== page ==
Lockport Flight c. 1880

New York’s canal system was a nationally and internationally significant work of engineering.

Although its builders borrowed and adapted ideas and techniques from earlier European canals, they applied them with audacity on an unprecedented scale through a region that was still largely wilderness.

The Nation’s First Engineering Schools

The initial construction of the Erie Canal between 1817 and 1825, and successive campaigns of improvements and enlargements throughout the 19th century, served as a training ground for many of America’s most active and productive engineers.

Started at a time when the military academy at West Point offered the only formal engineering instruction in North America, New York’s canal system provided practical schooling to a generation of designers and builders. It also led to the founding of Rensselaer Polytechnic Institute (RPI) in Troy (1824) and the introduction of engineering at Union College in Schenectady (1845), the nation’s first civilian engineering schools. The sciences of hydrology, geology, and paleontology were dramatically influenced by experiences gained during construction of the Erie Canal.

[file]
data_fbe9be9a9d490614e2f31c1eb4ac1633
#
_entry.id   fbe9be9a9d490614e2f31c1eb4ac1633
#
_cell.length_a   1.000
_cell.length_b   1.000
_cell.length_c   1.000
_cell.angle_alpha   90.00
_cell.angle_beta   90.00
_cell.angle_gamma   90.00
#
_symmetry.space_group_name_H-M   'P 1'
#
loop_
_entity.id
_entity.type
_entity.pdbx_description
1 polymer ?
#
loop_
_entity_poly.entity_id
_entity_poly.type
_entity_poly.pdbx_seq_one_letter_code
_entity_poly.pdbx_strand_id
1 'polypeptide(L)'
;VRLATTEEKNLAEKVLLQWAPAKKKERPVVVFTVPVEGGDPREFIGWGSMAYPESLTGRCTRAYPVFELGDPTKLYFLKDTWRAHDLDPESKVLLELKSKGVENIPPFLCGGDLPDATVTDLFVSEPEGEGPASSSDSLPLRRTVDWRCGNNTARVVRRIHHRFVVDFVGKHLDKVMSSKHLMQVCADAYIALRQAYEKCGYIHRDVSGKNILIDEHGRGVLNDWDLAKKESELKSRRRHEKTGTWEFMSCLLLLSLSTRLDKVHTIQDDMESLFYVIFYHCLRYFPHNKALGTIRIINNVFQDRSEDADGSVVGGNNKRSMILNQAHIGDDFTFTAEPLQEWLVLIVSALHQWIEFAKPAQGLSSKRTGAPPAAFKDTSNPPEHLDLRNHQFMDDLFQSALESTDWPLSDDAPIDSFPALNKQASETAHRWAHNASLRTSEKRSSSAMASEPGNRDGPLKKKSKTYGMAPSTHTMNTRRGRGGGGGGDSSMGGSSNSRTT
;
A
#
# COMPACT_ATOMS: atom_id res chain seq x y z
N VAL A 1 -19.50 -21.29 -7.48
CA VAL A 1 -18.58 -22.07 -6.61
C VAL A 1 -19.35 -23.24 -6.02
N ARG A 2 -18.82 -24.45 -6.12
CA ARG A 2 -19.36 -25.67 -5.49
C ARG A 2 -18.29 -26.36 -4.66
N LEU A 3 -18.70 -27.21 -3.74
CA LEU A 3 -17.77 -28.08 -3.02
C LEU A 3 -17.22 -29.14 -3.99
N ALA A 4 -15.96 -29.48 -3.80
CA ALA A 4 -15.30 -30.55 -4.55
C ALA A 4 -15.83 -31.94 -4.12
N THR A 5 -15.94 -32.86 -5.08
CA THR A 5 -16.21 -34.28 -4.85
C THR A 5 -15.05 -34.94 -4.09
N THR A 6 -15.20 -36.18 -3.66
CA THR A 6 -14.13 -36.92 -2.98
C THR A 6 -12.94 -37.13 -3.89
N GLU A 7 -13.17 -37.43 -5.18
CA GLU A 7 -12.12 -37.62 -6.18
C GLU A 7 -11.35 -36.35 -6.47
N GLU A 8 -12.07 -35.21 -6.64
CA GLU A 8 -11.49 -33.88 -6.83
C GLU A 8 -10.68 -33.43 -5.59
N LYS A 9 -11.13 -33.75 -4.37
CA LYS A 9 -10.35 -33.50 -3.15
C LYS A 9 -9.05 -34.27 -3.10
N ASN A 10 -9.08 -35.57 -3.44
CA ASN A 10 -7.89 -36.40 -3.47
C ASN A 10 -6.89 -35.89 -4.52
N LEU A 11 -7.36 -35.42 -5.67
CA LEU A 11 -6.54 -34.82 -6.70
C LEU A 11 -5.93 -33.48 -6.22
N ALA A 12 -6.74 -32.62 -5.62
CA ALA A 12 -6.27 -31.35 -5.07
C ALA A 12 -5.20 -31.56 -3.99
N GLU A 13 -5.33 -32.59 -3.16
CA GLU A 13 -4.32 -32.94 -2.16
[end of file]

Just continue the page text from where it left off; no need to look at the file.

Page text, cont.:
Benjamin Wright, who gained experience with the Western Inland Lock Navigation Company during the 1790s, served as Chief Engineer of New York State Canals from 1817-28 and as consulting engineer on the Farmington, Blackstone, Chesapeake and Delaware, Chesapeake and Ohio, Delaware and Hudson, Welland, and St. Lawrence Ship Canals. Canvass White, Nathan Roberts, John B. Jervis, James Geddes, and others served apprenticeships on the Erie before going on to design and supervise construction of other important canal, railroad, bridge, and water supply projects throughout the country.

Management on an Unprecedented Scale

Beyond their initial construction, operation of New York’s canals required administration and management of a complex technological system on an unprecedented scale. Control of water resources, maintenance, toll collection, and administration of property, employees, contractors, and boaters on a network of more than 500 miles of artificial waterways (700 miles by the 1850s) required development of new procedures that would see later application in railroads, communication companies, public utilities, and government.